Financial planner Mike Haubrich recently faced the problem of financial incapacity when a widowed 85-year old client came to his office with some questions about gifting. The client was accompanied by her “new best friend,” who happened to be a neighbor:
“I ask Agnes who she is thinking about giving money to. She wants to give it to her new best friend. I asked her ‘how much do you have in mind, Agnes?’ Without skipping a beat, she answered ‘How about $50,000?’”
He continues: “I was blown away. I’d never heard her mention this best friend’s name in our previous meetings — ever. I ask her if she knows how much money she has, and Agnes says she doesn’t know how much nor care about her money anymore. She’d always known everything about her investments, so this is new and concerning.”
Americans are living longer, especially wealthy clients who have gained about five years on average in longevity over the last three decades after the age of 65. Longer lives present a number of challenges to advisors. We decline physically as we age, resulting in higher expenditures on health care and long-term care. We also decline mentally. Research on cognition in old age shows that natural cognitive aging chips away at our financial decision-making ability each year. And cognitive diseases such as Alzheimer’s can make seniors particularly vulnerable to financial mistakes.
What Your Peers Are Reading
Managing wealth in retirement is more than just planning income, health care, and taxes. Retirees also need to plan for cognitive decline that erodes their ability to manage wealth independently.
As much as $50 billion each year flows from retiree accounts as a result of financial abuse — sometimes by strangers, but often by family members and caregivers. Reduced financial capability coupled with social isolation in old age may present a greater risk to a retirement plan than volatile markets. And more advisors are insisting on creating a plan for cognitive decline in order to avoid the legal, financial and emotional costs of dealing with financial exploitation when a client is no longer able to solve the problem on their own.
For advisors trusted with helping a client preserve a nest egg, dealing with financial mistakes can place an advisor in a frustrating and confusing position: either watching helplessly as a client’s financial security is compromised, or risking the client’s privacy and autonomy by seeking ways to prevent a scam. The reality is that many older clients do not understand that they are losing their ability to make sound decisions and will often resist any attempt to take away control over their finances.
At the recent Pension Research Council conference at the University of Pennsylvania Wharton School, a session was devoted to the important topic of dealing with the financial consequences of age-related cognitive decline. The main takeaway from the session was that elder fraud is rampant and, unless an advisor and client plan for incapacity, there are few easy solutions for advisors when strangers or relatives take advantage of vulnerable clients.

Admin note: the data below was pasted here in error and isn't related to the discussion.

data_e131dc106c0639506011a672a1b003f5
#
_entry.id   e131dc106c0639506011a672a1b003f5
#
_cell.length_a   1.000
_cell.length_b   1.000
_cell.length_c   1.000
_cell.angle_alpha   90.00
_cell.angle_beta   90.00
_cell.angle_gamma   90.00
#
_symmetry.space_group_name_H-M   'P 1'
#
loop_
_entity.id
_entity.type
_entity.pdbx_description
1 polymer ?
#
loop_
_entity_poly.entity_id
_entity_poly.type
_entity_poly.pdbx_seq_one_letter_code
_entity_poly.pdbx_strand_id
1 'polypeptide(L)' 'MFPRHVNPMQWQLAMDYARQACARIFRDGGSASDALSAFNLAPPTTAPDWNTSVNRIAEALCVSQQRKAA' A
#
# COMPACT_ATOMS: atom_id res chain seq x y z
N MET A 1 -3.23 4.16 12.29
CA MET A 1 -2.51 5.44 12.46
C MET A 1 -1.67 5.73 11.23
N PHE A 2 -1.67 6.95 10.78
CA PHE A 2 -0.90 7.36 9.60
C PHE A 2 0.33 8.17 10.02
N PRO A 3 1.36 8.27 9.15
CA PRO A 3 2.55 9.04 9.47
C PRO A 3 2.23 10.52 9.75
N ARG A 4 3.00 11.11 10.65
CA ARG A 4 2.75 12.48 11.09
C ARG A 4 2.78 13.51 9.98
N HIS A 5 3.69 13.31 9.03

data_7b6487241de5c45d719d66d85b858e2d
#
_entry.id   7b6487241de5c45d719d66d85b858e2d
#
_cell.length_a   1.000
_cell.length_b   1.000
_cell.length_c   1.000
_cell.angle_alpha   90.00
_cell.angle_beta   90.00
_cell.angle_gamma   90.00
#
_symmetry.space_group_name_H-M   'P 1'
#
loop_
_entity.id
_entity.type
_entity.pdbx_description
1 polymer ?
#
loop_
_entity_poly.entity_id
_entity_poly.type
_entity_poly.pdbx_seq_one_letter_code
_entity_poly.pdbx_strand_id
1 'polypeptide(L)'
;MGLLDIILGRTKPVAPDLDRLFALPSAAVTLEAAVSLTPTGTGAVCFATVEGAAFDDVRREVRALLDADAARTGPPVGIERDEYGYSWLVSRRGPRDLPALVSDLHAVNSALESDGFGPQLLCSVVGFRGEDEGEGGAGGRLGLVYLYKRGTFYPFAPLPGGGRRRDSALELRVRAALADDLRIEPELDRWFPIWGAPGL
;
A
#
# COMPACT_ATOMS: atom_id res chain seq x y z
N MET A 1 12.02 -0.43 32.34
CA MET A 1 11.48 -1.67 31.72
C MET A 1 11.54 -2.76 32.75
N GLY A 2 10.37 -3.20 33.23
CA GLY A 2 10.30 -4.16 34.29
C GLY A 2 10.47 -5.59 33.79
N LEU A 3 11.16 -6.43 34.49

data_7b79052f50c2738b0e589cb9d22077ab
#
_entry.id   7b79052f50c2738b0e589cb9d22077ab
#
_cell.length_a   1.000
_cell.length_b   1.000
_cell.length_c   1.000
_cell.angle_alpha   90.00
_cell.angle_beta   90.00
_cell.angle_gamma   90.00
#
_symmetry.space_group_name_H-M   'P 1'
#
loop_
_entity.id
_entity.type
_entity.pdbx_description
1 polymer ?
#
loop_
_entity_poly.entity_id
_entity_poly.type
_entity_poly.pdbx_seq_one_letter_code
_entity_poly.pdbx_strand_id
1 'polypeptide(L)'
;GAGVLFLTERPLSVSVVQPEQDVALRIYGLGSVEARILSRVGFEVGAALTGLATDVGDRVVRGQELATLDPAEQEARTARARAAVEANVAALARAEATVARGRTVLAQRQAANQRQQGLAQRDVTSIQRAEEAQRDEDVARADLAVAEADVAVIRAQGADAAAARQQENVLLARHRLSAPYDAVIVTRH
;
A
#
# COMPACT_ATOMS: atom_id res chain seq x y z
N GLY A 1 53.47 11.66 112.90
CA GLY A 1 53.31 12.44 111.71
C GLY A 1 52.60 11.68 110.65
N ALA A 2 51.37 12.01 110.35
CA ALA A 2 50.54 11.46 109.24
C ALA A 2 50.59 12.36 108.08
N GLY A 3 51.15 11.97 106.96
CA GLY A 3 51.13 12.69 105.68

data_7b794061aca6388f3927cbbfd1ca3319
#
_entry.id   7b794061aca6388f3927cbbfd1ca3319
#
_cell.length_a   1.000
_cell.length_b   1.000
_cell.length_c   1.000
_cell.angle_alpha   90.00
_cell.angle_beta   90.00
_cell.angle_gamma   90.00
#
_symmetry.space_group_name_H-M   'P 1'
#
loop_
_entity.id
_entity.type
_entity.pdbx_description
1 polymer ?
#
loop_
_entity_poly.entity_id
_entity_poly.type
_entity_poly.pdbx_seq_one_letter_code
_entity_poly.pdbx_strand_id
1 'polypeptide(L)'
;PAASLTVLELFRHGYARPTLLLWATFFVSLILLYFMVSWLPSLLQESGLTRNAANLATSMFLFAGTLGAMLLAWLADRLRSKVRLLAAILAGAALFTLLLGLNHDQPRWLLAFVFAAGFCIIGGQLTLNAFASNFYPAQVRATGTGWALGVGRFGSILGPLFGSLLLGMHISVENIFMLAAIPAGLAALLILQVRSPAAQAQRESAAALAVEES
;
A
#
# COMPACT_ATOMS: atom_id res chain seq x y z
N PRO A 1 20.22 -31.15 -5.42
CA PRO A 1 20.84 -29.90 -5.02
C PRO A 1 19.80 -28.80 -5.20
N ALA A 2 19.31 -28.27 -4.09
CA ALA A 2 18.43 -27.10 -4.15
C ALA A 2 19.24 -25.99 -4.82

Of those who live into their 80s and beyond, a surprisingly high percentage will eventually experience symptoms of dementia. Advisors, regulators and the existing legal environment are ill equipped to deal effectively with the millions of elderly Americans who won’t be able to manage their own financial affairs. Some have termed the financial vulnerability of elder Americans a pandemic, one that encourages abuse and devastates families who feel powerless to shield older relatives from exploitation.
Wealth and Cognition
Americans over 60 hold over half the financial assets in the United States, according to 2013 Federal Reserve Board statistics. This will increase in the future as a new generation of Americans retires with defined contribution savings, which they will need to manage on their own instead of relying on an institution to provide a defined benefit pension.
To understand how greater control of financial assets in retirement increases exposure to financial abuse, it is important to recognize how our brain changes as we get older. Performance figures on tests of memory show a nearly linear decline after age 60. Executive function, or our ability to analyze a new piece of information by retrieving existing knowledge and processing a response, also declines as we age.
This means that our ability to judge the motives of, say, a friendly neighbor who smiles and makes conversation can deteriorate in old age. Or when a child or other relative who may have had little interest in an elderly parent suddenly starts making visits. An elderly relative may welcome the attention and lack the ability to examine critically a potential predator’s motives. Increasing social isolation in old age makes us more willing to invite the attention of those whose motives are suspect, and makes us less able to recognize when someone is motivated by fraud.
This combination of high financial assets and declining cognitive skills creates an opportunity for those who are willing to take advantage. One of the saddest aspects of elder abuse is the wedge it can present in family dynamics when less scrupulous adult children take advantage of an older parent to gain access to their assets. And other children may feel a mixture of guilt for not spending time with the parent, as well as harboring suspicions that a more attentive sibling appears to be motivated only by financial gain.
Sheryl Sherrard, director of financial planning at Clearview Wealth Management, relayed a story about a female client whose adult child had convinced his parent to transfer assets into his account in order to ‘help her become Medicaid eligible.’ “I asked my client whether she fully understood what Medicaid eligibility means. It means that she won’t have access to better quality care.”